You are encouraged to make a collage about your birth experience. In this collage you are welcome to find any images or words you would like to depict the birth experience.

Plus add an image for each of the following...

  1. A moment when you felt empowered during this birth experience.
  2. The moment you first felt like a mother to this little one you just birthed. (This moment does not always happen right after birth, if this moment was days or weeks, it is OK.)
  3. A helper or guide. (This could have been someone who was actually in the birth room with you, or a spiritual connection to God, or someone you now confide in.)
  4. An image that depicts your power to be able to endure such a traumatic experience. Even if you did not feel powerful during the labor and birth, you survived and made it through. The image chosen reflects the strength to make it through.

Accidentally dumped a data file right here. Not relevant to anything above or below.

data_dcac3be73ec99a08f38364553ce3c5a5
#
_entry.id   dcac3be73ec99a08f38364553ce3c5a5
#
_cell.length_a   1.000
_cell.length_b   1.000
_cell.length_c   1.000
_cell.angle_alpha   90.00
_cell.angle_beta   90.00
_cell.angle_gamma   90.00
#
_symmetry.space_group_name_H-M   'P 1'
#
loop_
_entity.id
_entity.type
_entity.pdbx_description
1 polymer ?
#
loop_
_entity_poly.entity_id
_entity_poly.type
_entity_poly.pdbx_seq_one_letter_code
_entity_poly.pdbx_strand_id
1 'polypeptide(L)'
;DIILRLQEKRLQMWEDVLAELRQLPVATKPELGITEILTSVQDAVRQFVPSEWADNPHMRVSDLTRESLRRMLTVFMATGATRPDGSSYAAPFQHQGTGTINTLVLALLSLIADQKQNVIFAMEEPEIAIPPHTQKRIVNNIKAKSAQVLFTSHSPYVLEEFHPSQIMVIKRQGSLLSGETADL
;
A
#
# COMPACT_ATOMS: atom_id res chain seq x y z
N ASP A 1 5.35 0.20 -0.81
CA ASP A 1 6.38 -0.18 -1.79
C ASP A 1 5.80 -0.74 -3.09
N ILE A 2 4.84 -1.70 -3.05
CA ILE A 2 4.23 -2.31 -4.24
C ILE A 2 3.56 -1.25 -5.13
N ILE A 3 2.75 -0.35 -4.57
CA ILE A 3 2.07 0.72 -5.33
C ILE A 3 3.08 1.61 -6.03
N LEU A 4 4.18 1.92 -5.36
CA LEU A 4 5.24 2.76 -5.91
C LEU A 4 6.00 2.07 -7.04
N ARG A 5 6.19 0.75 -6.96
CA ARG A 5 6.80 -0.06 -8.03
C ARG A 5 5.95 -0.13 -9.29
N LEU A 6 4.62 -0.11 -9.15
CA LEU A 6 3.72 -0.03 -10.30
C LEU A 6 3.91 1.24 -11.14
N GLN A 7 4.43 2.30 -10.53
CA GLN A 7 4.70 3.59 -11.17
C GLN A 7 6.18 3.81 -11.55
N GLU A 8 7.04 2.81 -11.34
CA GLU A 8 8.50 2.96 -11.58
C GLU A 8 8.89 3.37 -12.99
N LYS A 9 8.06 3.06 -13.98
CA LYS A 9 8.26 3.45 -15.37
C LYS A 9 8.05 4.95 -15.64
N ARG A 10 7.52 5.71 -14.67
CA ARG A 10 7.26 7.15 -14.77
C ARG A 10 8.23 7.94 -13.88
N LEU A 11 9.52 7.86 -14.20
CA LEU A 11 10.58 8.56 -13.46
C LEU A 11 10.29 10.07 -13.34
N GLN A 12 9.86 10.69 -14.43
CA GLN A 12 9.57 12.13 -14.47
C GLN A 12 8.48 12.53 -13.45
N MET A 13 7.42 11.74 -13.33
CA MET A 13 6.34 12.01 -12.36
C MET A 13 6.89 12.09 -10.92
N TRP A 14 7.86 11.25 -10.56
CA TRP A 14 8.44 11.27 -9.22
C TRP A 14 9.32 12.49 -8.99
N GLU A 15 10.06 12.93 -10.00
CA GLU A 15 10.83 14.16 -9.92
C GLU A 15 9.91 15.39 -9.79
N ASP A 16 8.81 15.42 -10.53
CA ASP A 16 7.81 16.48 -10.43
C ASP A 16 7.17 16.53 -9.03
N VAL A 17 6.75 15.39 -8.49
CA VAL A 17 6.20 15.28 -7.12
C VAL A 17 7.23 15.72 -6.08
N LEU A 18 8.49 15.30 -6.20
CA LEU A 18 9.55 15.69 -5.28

Materials Needed:

  • Magazines
  • Glue Sticks
  • Scissors
  • Poster Board
  • Paper
  • Pen
  1. Collect images and words from magazines. Do not worry where you will place them into your collage or trimming the images yet. Just collect images and words that you are drawn too, even the ones you are mysteriously drawn too and do not know why.
  2. Once you feel you have enough to put the story together, start trimming the images with your scissors.
  3. You now can begin to assemble the images on your poster board. You might want to wait until you placed all the images where you want them before you start to glue them down. That way you can move things around as needed until you are satisfied with the layout.
  4. Glue the images down.